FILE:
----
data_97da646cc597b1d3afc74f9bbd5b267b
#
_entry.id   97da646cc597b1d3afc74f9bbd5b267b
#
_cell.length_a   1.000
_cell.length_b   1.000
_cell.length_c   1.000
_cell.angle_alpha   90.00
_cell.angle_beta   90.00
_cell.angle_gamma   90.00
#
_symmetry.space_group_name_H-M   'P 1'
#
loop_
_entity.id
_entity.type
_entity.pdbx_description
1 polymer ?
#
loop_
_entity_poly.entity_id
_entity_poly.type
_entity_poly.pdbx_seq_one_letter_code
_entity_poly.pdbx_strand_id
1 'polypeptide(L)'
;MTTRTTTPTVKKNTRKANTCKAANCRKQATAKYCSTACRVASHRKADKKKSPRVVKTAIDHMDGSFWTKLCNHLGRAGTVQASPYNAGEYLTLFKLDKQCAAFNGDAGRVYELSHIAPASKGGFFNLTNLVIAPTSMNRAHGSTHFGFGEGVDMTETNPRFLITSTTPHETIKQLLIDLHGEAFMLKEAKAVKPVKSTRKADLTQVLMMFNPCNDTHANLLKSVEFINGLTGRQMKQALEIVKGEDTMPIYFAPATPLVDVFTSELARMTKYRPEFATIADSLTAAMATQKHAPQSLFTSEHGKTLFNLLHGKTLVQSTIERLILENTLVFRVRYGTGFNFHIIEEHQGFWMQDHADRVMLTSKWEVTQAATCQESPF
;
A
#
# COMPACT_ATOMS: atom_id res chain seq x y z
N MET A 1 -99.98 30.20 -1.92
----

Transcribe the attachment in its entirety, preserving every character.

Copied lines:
data_97da646cc597b1d3afc74f9bbd5b267b
#
_entry.id   97da646cc597b1d3afc74f9bbd5b267b
#
_cell.length_a   1.000
_cell.length_b   1.000
_cell.length_c   1.000
_cell.angle_alpha   90.00
_cell.angle_beta   90.00
_cell.angle_gamma   90.00
#
_symmetry.space_group_name_H-M   'P 1'
#
loop_
_entity.id
_entity.type
_entity.pdbx_description
1 polymer ?
#
loop_
_entity_poly.entity_id
_entity_poly.type
_entity_poly.pdbx_seq_one_letter_code
_entity_poly.pdbx_strand_id
1 'polypeptide(L)'
;MTTRTTTPTVKKNTRKANTCKAANCRKQATAKYCSTACRVASHRKADKKKSPRVVKTAIDHMDGSFWTKLCNHLGRAGTVQASPYNAGEYLTLFKLDKQCAAFNGDAGRVYELSHIAPASKGGFFNLTNLVIAPTSMNRAHGSTHFGFGEGVDMTETNPRFLITSTTPHETIKQLLIDLHGEAFMLKEAKAVKPVKSTRKADLTQVLMMFNPCNDTHANLLKSVEFINGLTGRQMKQALEIVKGEDTMPIYFAPATPLVDVFTSELARMTKYRPEFATIADSLTAAMATQKHAPQSLFTSEHGKTLFNLLHGKTLVQSTIERLILENTLVFRVRYGTGFNFHIIEEHQGFWMQDHADRVMLTSKWEVTQAATCQESPF
;
A
#
# COMPACT_ATOMS: atom_id res chain seq x y z
N MET A 1 -99.98 30.20 -1.92